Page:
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 Post subject: Re: Cadillac Escalade
PostPosted: Tue Aug 23, 2016 2:55 pm 
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I get what your saying about US gallons 3.785 litres but a mile is a mile either side of the Atlantic
I must be more lead footed than most because I can never get anything like what most other people claim out of any thing I've ever owned.
I have a L322 Range Rover that I can just about squeeze 76 litres in from empty but I average 11.8 MPG so 200 miles is the best I have ever achieved 160-170 the norm.
I'd like to have a range more like 250-300 from the Escalade primarily because I can fill up locally at £0.41 but when I get caught out away from home I can be paying 40/50% more


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 Post subject: Re: Cadillac Escalade
PostPosted: Tue Aug 23, 2016 3:23 pm 
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hitman wrote:
US miles shorter than ours

r u sure lol
:roll: You might offer that useful info on Ordnance Survey forum or update Wikipedia Dave :lol:

Sometimes funny comparing US and Imperial measurements with Yanks, some seem to take it as bragging about the empire (obviously always the baddies) and then decide not to buy from you! Is it true that Brit suppliers would either ship short gallons, or ship true gallons which would mysteriously become short gallons during the time on ship (wine etc), either way the average short Brit gallon became the new US volume for a gallon? Or maybe there were no real standards set at the time.

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 Post subject: Re: Cadillac Escalade
PostPosted: Wed Aug 24, 2016 12:42 am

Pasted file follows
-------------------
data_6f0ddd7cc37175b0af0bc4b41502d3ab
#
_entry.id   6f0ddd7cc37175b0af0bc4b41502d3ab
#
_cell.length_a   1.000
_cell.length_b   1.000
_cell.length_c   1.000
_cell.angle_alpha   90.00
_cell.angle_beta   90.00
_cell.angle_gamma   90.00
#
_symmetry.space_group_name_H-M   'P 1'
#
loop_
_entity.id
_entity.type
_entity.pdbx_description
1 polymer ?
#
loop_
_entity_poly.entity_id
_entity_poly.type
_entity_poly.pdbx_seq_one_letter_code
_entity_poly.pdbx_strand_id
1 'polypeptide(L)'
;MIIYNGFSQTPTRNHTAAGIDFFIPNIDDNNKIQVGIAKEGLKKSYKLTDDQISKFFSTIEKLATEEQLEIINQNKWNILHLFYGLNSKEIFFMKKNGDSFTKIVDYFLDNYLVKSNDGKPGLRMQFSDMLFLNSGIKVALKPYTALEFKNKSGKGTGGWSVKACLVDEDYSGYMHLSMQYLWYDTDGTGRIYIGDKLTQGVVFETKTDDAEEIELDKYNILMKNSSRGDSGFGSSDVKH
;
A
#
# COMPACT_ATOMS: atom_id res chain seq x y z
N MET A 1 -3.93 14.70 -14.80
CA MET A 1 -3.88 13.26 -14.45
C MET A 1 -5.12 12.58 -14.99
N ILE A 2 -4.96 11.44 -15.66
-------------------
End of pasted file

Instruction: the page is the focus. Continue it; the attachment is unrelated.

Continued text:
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A gallon is 8 pints either side of the pond but in America they use 16floz to the pint whereas we use 20floz so their gallons are about 0.8 of ours. There is a very slight difference to this as it is an aproximation, their fluid ounces (floz for those who don't remember old weights and measures) are a tiny bit different so it makes a little difference to the exact figure.

Here's what Wikipedia has to say about the mile :

https://en.wikipedia.org/wiki/Mile

Obviously when i was taught the US mile was different, nobody had updated my teachers! It still is different if you take one measurement of it (even they have two separate lengths for a mile!)

Basically what i was saying last night about the consumption stated would be about 25% better in terms of numbers. In other words, if it does 16 US mpg that would work out to be about 20 UK mpg.
Found this handy little converter online, give it a try :

http://www.mpgtokpl.com/mpgustompguk.htm

Now, why would someone go to the trouble of making a conversion program if they were the same? I ask you! :roll: :lol:

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 Post subject: Re: Cadillac Escalade